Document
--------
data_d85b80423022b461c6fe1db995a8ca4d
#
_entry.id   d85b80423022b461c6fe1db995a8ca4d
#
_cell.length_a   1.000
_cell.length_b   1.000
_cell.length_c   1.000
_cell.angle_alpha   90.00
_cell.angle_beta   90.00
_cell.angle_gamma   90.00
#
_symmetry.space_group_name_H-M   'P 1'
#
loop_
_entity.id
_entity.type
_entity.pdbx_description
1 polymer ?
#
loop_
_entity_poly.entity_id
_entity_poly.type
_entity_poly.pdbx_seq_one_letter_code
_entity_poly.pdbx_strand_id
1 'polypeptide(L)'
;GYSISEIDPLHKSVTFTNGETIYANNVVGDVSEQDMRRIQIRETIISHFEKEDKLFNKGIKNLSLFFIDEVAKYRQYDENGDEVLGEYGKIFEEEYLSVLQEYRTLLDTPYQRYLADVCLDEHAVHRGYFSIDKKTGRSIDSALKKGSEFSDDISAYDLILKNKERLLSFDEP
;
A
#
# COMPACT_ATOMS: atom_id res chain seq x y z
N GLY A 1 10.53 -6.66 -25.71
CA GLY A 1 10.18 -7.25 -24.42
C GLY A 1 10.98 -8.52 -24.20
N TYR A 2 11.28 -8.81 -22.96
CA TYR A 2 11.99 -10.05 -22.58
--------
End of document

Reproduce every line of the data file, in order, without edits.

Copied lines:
data_d85b80423022b461c6fe1db995a8ca4d
#
_entry.id   d85b80423022b461c6fe1db995a8ca4d
#
_cell.length_a   1.000
_cell.length_b   1.000
_cell.length_c   1.000
_cell.angle_alpha   90.00
_cell.angle_beta   90.00
_cell.angle_gamma   90.00
#
_symmetry.space_group_name_H-M   'P 1'
#
loop_
_entity.id
_entity.type
_entity.pdbx_description
1 polymer ?
#
loop_
_entity_poly.entity_id
_entity_poly.type
_entity_poly.pdbx_seq_one_letter_code
_entity_poly.pdbx_strand_id
1 'polypeptide(L)'
;GYSISEIDPLHKSVTFTNGETIYANNVVGDVSEQDMRRIQIRETIISHFEKEDKLFNKGIKNLSLFFIDEVAKYRQYDENGDEVLGEYGKIFEEEYLSVLQEYRTLLDTPYQRYLADVCLDEHAVHRGYFSIDKKTGRSIDSALKKGSEFSDDISAYDLILKNKERLLSFDEP
;
A
#
# COMPACT_ATOMS: atom_id res chain seq x y z
N GLY A 1 10.53 -6.66 -25.71
CA GLY A 1 10.18 -7.25 -24.42
C GLY A 1 10.98 -8.52 -24.20
N TYR A 2 11.28 -8.81 -22.96
CA TYR A 2 11.99 -10.05 -22.58